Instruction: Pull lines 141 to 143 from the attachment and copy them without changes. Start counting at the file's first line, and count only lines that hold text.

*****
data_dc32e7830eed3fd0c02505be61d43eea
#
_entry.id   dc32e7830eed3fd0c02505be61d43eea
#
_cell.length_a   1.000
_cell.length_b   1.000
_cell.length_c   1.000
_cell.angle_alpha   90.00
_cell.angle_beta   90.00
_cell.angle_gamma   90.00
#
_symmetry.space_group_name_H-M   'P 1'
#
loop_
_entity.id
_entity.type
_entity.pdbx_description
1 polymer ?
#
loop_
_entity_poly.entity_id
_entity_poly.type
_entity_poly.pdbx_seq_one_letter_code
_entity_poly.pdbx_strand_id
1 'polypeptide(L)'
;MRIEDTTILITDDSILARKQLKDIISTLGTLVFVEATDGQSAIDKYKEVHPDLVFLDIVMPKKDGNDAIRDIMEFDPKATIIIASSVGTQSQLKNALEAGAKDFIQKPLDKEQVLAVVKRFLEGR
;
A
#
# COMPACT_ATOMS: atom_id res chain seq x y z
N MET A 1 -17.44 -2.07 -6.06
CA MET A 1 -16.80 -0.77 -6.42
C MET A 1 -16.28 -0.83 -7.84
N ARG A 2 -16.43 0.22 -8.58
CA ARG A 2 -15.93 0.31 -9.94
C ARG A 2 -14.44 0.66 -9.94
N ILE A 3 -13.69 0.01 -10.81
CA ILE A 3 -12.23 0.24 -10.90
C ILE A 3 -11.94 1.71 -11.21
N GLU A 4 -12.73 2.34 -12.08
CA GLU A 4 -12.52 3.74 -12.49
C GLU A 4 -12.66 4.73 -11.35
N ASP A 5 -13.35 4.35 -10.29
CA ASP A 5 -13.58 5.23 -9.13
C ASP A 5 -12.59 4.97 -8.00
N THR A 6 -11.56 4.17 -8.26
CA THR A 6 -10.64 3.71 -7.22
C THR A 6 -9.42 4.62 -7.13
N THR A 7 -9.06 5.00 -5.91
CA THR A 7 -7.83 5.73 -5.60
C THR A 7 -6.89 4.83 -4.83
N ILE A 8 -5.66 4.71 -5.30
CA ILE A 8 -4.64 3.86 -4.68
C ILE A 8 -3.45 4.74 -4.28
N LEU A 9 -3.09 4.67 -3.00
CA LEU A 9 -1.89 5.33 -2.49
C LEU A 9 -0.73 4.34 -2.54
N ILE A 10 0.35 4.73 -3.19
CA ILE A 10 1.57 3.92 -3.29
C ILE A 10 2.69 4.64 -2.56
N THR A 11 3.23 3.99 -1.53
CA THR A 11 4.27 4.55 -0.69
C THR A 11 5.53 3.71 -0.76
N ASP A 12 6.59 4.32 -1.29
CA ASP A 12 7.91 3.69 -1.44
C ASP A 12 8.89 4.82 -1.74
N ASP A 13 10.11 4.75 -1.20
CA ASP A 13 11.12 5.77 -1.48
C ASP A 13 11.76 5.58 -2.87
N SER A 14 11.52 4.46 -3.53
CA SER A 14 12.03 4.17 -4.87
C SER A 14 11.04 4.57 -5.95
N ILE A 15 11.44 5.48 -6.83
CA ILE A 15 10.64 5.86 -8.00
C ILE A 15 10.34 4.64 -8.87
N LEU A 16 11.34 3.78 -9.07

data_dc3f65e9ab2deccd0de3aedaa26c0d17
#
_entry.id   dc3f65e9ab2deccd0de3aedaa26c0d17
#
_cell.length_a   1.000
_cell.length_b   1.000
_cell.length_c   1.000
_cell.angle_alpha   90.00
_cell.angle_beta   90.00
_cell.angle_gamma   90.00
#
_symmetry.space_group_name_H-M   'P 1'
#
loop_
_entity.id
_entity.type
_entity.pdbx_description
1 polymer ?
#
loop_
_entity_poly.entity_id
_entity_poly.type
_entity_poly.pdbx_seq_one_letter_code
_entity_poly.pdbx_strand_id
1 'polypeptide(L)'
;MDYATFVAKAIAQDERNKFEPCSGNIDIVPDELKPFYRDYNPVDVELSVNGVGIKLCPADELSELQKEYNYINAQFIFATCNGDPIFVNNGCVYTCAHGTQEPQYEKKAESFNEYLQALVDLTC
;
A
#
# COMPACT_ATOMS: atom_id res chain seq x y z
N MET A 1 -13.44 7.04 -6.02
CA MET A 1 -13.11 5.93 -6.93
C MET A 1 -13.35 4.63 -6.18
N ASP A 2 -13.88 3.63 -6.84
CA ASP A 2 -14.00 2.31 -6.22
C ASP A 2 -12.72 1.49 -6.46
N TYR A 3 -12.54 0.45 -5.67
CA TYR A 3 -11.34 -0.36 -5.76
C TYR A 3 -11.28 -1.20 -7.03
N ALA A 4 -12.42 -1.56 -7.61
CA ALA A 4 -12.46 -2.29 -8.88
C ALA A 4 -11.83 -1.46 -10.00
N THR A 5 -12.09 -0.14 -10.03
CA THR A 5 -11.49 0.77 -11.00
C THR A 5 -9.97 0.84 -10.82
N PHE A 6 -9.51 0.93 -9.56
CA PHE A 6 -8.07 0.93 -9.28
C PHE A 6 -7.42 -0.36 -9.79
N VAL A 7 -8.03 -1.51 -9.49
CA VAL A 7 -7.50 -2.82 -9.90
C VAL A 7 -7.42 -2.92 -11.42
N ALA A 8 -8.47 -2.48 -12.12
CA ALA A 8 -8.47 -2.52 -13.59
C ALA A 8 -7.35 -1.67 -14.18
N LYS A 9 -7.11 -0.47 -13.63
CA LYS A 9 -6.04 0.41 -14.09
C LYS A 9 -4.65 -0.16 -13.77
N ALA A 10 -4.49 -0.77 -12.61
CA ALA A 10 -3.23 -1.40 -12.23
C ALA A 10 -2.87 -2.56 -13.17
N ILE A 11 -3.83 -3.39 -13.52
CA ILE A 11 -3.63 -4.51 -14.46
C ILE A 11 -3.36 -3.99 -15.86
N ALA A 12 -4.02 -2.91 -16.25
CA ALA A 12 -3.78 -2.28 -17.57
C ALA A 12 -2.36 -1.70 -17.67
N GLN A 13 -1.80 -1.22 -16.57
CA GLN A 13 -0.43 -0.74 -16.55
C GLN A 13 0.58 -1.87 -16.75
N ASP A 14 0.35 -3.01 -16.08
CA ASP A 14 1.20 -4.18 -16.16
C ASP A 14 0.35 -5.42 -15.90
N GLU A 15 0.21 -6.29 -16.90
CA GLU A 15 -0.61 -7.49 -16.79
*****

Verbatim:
CA ALA A 12 -3.78 -2.28 -17.57
C ALA A 12 -2.36 -1.70 -17.67
N GLN A 13 -1.80 -1.22 -16.57